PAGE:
In grade school you may have played with two magnets and learned they have a south and north pole. The same poles repulse each other and opposite poles attract each other. In fact, there is no magnet without both poles, so often scientists call a magnet a "magnetic dipole." Learn the ways magnets work in speakers and why they are needed inside.
How Speakers Work
All sounds are made by pushing air around in waves. An audio speaker is a mechanism for turning electrical waves into physical waves so that air can be moved. Electricity and magnetism are connected forces. In fact, winding up wires over and over again into a coil can make an electromagnet as long as some current is flowing inside. The speaker operates on the principle of how a permanent magnet will attract and repel an electromagnet.
A permanent magnet is attached to a frame inside the speaker. The electromagnet is fitted inside the permanent magnet, and is also attached to the diaphragm. The diaphragm is the part of the speaker that pushes air, and often looks like a cone.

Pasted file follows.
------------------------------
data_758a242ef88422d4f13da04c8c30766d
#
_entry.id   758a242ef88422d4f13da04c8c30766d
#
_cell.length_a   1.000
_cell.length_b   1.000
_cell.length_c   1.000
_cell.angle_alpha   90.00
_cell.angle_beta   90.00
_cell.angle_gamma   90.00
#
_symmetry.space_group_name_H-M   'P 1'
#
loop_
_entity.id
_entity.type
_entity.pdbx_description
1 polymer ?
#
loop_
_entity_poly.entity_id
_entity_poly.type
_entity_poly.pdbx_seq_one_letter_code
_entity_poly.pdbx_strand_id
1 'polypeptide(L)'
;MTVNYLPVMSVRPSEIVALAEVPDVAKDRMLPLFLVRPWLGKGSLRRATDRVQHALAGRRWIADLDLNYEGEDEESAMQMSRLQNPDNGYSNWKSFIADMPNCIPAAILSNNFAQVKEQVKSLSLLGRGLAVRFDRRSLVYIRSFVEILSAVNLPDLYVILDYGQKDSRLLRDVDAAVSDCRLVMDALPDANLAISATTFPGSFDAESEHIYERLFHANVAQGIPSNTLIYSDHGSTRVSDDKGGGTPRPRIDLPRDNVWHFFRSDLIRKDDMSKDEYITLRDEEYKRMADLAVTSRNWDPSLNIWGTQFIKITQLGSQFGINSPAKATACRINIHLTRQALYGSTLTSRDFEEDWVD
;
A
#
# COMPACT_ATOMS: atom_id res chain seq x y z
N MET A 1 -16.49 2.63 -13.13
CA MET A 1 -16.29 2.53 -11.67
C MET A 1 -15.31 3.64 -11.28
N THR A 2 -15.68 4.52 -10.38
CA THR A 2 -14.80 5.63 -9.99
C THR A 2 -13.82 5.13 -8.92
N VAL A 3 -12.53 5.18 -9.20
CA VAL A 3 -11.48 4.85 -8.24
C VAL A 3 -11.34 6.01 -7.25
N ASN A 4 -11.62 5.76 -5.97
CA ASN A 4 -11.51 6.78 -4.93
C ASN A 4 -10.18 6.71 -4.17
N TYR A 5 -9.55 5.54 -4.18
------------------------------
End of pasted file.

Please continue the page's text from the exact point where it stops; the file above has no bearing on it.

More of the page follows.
When the alternating electrical current flows through the coil inside the permanent magnet, it is alternately attracted and repelled, causing it to move, and push the diaphragm. The frequencies at which the coil moves are equivalent to the frequencies at which the diaphragm is moved, and equal to the frequencies we hear. Higher current through the coil results in larger movements and louder sounds; likewise, lower currents result in hushed sounds. Higher frequencies cause higher pitch, whereas lower frequencies cause lower pitch.
Effect of Other Magnets Nearby
Recall science class when iron filings are dropped onto a piece of white paper over a magnet. The filings trace lines of magnetic force. If another magnet is pushed nearby, it changes the lines of force. Hence, a powerful magnet near your speaker is going to distort the lines of force and distort the sound. Keep your magnet away and the speaker should be fine, unless you are keeping very powerful magnets around the house.